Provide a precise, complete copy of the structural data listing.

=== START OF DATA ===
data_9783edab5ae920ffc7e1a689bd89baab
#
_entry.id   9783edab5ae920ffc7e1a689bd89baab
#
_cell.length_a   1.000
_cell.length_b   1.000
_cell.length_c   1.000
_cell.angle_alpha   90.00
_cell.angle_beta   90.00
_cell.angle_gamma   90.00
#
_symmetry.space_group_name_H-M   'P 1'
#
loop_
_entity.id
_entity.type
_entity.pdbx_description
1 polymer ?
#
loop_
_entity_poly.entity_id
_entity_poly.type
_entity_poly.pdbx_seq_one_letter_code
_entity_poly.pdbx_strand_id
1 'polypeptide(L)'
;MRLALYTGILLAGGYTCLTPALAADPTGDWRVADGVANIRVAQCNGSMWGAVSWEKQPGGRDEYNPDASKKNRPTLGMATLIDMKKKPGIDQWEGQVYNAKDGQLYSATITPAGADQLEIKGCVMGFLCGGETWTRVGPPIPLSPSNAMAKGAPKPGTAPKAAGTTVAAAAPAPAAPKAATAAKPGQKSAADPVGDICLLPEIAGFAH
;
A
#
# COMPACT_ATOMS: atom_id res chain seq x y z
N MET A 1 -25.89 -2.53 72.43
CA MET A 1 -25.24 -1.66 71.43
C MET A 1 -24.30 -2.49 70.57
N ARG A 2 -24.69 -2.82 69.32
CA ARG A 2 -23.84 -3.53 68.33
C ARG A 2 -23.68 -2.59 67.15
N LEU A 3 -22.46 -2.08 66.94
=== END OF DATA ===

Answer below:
data_9783edab5ae920ffc7e1a689bd89baab
#
_entry.id   9783edab5ae920ffc7e1a689bd89baab
#
_cell.length_a   1.000
_cell.length_b   1.000
_cell.length_c   1.000
_cell.angle_alpha   90.00
_cell.angle_beta   90.00
_cell.angle_gamma   90.00
#
_symmetry.space_group_name_H-M   'P 1'
#
loop_
_entity.id
_entity.type
_entity.pdbx_description
1 polymer ?
#
loop_
_entity_poly.entity_id
_entity_poly.type
_entity_poly.pdbx_seq_one_letter_code
_entity_poly.pdbx_strand_id
1 'polypeptide(L)'
;MRLALYTGILLAGGYTCLTPALAADPTGDWRVADGVANIRVAQCNGSMWGAVSWEKQPGGRDEYNPDASKKNRPTLGMATLIDMKKKPGIDQWEGQVYNAKDGQLYSATITPAGADQLEIKGCVMGFLCGGETWTRVGPPIPLSPSNAMAKGAPKPGTAPKAAGTTVAAAAPAPAAPKAATAAKPGQKSAADPVGDICLLPEIAGFAH
;
A
#
# COMPACT_ATOMS: atom_id res chain seq x y z
N MET A 1 -25.89 -2.53 72.43
CA MET A 1 -25.24 -1.66 71.43
C MET A 1 -24.30 -2.49 70.57
N ARG A 2 -24.69 -2.82 69.32
CA ARG A 2 -23.84 -3.53 68.33
C ARG A 2 -23.68 -2.59 67.15
N LEU A 3 -22.46 -2.08 66.94